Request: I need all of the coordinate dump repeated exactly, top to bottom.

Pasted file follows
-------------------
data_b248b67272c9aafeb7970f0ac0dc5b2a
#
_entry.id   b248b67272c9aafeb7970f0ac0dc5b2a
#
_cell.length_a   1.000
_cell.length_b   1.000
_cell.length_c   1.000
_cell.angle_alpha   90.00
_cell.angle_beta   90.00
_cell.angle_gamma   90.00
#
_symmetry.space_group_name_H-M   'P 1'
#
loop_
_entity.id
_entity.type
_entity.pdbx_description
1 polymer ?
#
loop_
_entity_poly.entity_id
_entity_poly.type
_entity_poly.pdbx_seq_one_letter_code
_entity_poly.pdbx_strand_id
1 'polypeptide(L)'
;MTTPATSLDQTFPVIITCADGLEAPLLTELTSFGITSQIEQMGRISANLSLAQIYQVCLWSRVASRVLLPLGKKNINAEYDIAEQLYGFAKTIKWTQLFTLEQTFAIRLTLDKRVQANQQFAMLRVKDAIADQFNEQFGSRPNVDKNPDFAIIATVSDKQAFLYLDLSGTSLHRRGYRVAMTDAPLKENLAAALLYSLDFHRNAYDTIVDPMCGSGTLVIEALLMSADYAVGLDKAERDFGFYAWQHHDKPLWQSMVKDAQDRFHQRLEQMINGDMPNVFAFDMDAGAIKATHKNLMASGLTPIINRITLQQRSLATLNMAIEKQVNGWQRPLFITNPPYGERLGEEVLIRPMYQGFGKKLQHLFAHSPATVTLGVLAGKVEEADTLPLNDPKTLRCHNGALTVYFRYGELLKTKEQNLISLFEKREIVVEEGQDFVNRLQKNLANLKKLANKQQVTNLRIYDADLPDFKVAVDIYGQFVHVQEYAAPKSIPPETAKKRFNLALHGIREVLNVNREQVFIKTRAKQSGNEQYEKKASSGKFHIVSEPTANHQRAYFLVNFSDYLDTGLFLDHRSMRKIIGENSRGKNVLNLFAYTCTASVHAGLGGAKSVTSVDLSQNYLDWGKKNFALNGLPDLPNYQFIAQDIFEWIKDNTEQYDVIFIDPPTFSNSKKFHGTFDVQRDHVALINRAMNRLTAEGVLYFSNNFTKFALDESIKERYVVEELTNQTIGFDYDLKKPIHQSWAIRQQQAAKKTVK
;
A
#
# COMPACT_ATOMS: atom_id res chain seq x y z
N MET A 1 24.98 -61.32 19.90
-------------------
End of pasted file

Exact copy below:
data_b248b67272c9aafeb7970f0ac0dc5b2a
#
_entry.id   b248b67272c9aafeb7970f0ac0dc5b2a
#
_cell.length_a   1.000
_cell.length_b   1.000
_cell.length_c   1.000
_cell.angle_alpha   90.00
_cell.angle_beta   90.00
_cell.angle_gamma   90.00
#
_symmetry.space_group_name_H-M   'P 1'
#
loop_
_entity.id
_entity.type
_entity.pdbx_description
1 polymer ?
#
loop_
_entity_poly.entity_id
_entity_poly.type
_entity_poly.pdbx_seq_one_letter_code
_entity_poly.pdbx_strand_id
1 'polypeptide(L)'
;MTTPATSLDQTFPVIITCADGLEAPLLTELTSFGITSQIEQMGRISANLSLAQIYQVCLWSRVASRVLLPLGKKNINAEYDIAEQLYGFAKTIKWTQLFTLEQTFAIRLTLDKRVQANQQFAMLRVKDAIADQFNEQFGSRPNVDKNPDFAIIATVSDKQAFLYLDLSGTSLHRRGYRVAMTDAPLKENLAAALLYSLDFHRNAYDTIVDPMCGSGTLVIEALLMSADYAVGLDKAERDFGFYAWQHHDKPLWQSMVKDAQDRFHQRLEQMINGDMPNVFAFDMDAGAIKATHKNLMASGLTPIINRITLQQRSLATLNMAIEKQVNGWQRPLFITNPPYGERLGEEVLIRPMYQGFGKKLQHLFAHSPATVTLGVLAGKVEEADTLPLNDPKTLRCHNGALTVYFRYGELLKTKEQNLISLFEKREIVVEEGQDFVNRLQKNLANLKKLANKQQVTNLRIYDADLPDFKVAVDIYGQFVHVQEYAAPKSIPPETAKKRFNLALHGIREVLNVNREQVFIKTRAKQSGNEQYEKKASSGKFHIVSEPTANHQRAYFLVNFSDYLDTGLFLDHRSMRKIIGENSRGKNVLNLFAYTCTASVHAGLGGAKSVTSVDLSQNYLDWGKKNFALNGLPDLPNYQFIAQDIFEWIKDNTEQYDVIFIDPPTFSNSKKFHGTFDVQRDHVALINRAMNRLTAEGVLYFSNNFTKFALDESIKERYVVEELTNQTIGFDYDLKKPIHQSWAIRQQQAAKKTVK
;
A
#
# COMPACT_ATOMS: atom_id res chain seq x y z
N MET A 1 24.98 -61.32 19.90